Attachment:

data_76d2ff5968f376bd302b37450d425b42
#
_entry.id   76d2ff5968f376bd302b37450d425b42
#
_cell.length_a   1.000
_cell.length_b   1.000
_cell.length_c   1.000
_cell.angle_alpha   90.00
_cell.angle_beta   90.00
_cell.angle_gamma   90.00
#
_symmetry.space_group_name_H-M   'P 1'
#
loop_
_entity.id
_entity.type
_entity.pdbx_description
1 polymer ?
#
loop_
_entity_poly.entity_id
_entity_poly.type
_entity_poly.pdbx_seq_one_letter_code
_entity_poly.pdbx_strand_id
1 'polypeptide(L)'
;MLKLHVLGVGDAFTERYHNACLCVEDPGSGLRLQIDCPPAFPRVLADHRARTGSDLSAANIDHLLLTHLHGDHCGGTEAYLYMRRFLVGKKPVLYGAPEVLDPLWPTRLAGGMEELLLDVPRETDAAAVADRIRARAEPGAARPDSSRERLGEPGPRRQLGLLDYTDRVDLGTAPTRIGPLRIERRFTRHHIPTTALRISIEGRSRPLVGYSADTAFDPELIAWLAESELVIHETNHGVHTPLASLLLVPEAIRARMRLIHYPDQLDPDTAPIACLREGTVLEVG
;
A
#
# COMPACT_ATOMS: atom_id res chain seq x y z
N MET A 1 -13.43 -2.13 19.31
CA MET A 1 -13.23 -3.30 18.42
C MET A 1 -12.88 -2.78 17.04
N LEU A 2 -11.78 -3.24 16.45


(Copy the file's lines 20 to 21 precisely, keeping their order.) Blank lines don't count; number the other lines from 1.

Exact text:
loop_
_entity_poly.entity_id